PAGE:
“Corporations Have No Souls”: Or Loyalties, Either

After some 30 years or so, the
Washington Post
finally sent a reporter to the
movies to discover the astounding news that Hollywood
doesn`t like corporations. The occasion for this
revelation is the

re-make
of the 1962 thriller

The Manchurian Candidate,
a film I have never
cared for and the new version of which I have no desire
to see. One difference between the two films is that in
the original, the bad guys are Chinese communists; in
the new one, they`re an "evil corporation" called
Manchurian Global.


A
`Manchurian` Capstone to Movies` Hate Affair With
Corporations
, Washington Post,
Aug 7, 2004

The thrust of the Post`s
story about this major discovery is that it`s been going
on for

decades
—the story traces the

anti-corporation theme
in the movies back to

Fritz Lang`s Metropolis
in 1927—though the
theme became dominant (not to say a cliché) only in the
1970s. I knew something funny was going on when James
Bond, whom his creator

Ian Fleming
had fighting

communists
, started popping off crazed capitalists.

The movies` "evil corporation"
theme is of course evidence of the left-wing bias of
the folks who make the movies, and for decades
conservatives who like business, capitalism and
corporations have groused about it. They`re right.
Hollywood has turned what originally was a somewhat
clever twist into a tedious and preachy caricature of
both what business is like and where evil in the modern
world comes from. But real conservatives, as opposed to
the
Economic Men
who pretend to be conservatives, have
some good reasons to be wary of corporations.

Reason One is bureaucracy.
Corporations from IBM and AT&T to McDonald`s and

Wal-Mart
are no less huge, faceless and unresponsive
machines than the

welfare state,
the

post office
or the other

publicly funded labyrinths
that conservatives want
to abolish. The difference, libertarian champions claim,
is that the "private" bureaucracies are responsive to
the market and the "public" ones aren`t.

Well, not really.

Corporate bureaucracies
have a zillion ways of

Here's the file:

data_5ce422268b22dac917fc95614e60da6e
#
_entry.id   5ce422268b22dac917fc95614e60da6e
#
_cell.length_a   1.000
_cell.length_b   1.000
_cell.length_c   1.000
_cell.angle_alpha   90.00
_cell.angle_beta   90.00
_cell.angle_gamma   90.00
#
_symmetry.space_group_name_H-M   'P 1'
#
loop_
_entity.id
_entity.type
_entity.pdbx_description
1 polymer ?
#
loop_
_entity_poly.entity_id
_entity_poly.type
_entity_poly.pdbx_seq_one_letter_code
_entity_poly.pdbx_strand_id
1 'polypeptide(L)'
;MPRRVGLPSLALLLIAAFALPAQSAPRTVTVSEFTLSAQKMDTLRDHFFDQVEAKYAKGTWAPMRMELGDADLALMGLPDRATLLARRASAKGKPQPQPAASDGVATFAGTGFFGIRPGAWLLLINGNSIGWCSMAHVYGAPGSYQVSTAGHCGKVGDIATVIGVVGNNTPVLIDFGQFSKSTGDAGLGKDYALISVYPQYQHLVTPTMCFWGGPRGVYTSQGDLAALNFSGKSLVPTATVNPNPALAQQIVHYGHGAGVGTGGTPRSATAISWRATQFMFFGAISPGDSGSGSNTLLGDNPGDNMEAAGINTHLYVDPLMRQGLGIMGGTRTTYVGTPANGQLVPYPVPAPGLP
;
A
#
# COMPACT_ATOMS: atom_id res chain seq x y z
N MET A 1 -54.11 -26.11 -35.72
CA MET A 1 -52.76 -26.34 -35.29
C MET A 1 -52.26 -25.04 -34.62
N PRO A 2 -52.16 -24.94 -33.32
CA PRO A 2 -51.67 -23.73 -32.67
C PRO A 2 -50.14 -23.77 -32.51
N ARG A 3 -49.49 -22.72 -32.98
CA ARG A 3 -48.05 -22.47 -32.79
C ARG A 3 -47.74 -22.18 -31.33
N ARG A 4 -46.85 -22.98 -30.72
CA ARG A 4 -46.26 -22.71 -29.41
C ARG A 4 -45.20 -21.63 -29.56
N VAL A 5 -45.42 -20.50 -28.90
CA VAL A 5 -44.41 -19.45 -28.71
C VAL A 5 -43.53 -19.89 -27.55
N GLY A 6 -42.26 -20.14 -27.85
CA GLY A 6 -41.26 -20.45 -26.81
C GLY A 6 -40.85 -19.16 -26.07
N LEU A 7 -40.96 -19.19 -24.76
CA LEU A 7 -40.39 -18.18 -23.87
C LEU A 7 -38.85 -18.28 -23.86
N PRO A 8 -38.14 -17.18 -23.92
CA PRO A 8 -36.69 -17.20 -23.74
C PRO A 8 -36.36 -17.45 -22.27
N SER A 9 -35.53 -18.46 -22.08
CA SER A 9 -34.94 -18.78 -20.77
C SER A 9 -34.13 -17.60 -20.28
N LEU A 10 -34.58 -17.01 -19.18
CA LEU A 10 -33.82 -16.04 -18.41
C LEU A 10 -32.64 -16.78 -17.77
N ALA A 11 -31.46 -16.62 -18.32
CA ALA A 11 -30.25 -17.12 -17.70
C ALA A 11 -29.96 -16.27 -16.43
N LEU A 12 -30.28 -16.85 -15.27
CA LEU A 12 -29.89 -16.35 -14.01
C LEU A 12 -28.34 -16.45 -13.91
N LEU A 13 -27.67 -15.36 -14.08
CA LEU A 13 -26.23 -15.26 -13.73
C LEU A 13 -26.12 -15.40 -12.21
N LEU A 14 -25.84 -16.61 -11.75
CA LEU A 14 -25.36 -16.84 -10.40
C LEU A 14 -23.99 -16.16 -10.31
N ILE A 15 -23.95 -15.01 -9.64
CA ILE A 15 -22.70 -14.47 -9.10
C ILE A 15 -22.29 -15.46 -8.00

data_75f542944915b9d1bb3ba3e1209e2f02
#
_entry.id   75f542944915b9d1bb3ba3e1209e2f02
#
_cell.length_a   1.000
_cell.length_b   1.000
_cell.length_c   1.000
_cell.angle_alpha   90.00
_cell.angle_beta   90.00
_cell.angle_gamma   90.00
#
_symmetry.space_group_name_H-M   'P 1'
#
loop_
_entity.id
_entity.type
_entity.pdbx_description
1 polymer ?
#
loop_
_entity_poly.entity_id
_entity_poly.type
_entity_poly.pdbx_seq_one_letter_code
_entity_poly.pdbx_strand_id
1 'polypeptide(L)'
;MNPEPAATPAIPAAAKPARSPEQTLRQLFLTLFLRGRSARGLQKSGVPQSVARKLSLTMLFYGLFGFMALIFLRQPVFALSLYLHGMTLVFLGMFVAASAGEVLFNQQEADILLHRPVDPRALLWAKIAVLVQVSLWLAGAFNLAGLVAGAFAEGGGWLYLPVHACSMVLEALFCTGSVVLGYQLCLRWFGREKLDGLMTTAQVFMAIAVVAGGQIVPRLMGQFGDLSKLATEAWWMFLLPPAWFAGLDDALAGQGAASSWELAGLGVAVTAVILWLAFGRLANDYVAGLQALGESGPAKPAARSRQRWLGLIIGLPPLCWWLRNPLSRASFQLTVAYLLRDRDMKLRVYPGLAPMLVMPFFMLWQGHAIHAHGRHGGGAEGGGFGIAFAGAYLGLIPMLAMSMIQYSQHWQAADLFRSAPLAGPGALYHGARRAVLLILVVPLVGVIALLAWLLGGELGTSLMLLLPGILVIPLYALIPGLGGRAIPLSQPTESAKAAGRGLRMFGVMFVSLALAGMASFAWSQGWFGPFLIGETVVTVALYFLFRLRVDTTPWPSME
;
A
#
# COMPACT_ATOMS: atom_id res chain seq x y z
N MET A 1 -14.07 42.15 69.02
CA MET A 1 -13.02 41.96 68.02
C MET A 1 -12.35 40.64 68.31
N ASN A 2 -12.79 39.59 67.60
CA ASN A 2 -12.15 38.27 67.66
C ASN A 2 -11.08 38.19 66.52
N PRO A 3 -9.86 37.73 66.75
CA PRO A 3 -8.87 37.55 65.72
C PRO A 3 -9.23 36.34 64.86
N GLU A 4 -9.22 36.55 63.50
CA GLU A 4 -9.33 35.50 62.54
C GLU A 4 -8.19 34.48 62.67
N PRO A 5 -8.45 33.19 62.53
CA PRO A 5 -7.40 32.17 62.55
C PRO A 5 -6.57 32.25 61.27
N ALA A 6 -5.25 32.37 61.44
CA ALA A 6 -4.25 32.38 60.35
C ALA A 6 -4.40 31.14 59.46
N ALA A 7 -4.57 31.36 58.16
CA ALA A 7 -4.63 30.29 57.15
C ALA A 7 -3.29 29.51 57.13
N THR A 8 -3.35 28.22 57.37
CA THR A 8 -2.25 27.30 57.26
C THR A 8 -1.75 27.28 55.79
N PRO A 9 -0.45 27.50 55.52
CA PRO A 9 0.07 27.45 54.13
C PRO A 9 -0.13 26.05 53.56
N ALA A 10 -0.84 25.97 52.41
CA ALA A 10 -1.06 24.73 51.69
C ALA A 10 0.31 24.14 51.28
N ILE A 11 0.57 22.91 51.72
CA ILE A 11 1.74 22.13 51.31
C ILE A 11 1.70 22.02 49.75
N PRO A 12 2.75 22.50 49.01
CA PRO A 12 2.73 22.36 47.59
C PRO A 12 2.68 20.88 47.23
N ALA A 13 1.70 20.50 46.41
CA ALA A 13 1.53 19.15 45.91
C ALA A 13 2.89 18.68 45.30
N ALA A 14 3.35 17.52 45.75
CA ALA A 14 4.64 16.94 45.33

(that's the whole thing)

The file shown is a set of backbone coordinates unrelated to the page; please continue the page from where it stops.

shielding themselves from market forces, from propaganda
(advertising) that manipulates and massages their
consumers to outright privileges squeezed out of the
state itself. The market helps control "private"
bureaucracies effectively when they`re really private
and small enough to be swayed by what consumers can see,
know, and deal with. On the national and global scales
of corporations today, that`s seldom possible. The
result is that corporate bureaucracies can swallow small
businesses like whales gobbling plankton.

Reason Two is Economism, the belief
that
economic values are all that`s real or important
and
that human beings are motivated mainly by economic
drives. Business people tend to believe this, but modern
corporations, coupled with both Marxist and capitalist
ideology, have encouraged the belief and made what
should be an obvious myth a commonly held but
unacknowledged assumption.

Probably the best exposure of the
whole mythology of "economism," who believes it, and
what`s wrong with it is a

small monograph
by economist

John Attarian
called
"Economism and the National Prospect,"

published by the
American
Immigration Control Foundation.

"Economism,"
Dr. Attarian writes, "clearly serves the agendas
of the

corporations
and other powerful interests which run
this country, and they are not about to drop it.


"Corporations` profits depend on expanding their market
shares, which means expanding exports, and on driving
down their costs, which means using cheaper imported
inputs, low-wage immigrant labor, and transferring
production overseas.  Mainstream news and opinion media
are owned by these selfsame corporations, hence are
globalist. Most think tanks depend upon corporate money,
hence are unlikely to generate serious criticisms of
globalization and economism."

Which brings us to Reason Three of
what`s wrong with corporations—disloyalty to nation and
people. As corporations have gone global, they have
simply ceased to be part of any nation or to identify
with any people, race, or civilization—as their managers
love to boast. Some years ago

Ralph Nader
asked the directors of 100 big companies
to repeat the Pledge of Allegiance

at their stockholders` meetings
. Only one agreed;
half never responded; the rest

got snippy at the suggestion.

Corporate disloyalty to nation and
people is obvious in corporate support for

NAFTA,
the

World Trade Organization
and

mass immigration
and the

cheap labor
it imports. Much of the hatred the left
exudes for corporations comes from or plays on the theme
of disloyalty, but—since the

left itself
doesn`t really believe in

nation
or

peoplehood
either—it`s limited in how clearly it can
make the disloyalty charge.

The people who could make that and
other charges against corporations and the

global grabfest
that they want to replace Western
and American civilization are conservatives—the real
kind, not the fakes who are little more than hired guns
for

Big Business
. Maybe if real conservatives started
telling us what`s really wrong with Big Business,
Hollywood would put them in the movies.

COPYRIGHT

CREATORS SYNDICATE, INC.

Sam Francis [email
him] is a nationally syndicated columnist. A selection
of his columns,

America Extinguished: Mass Immigration And The
Disintegration Of American Culture
, is now available
from

Americans For Immigration Control.

Click here
for Sam Francis` website. Click

here
to order his monograph
,
Ethnopolitics: Immigration, Race, and the American
Political Future.


His review essay on
Who Are We

appears in the

current issue
of

Chronicles Magazine.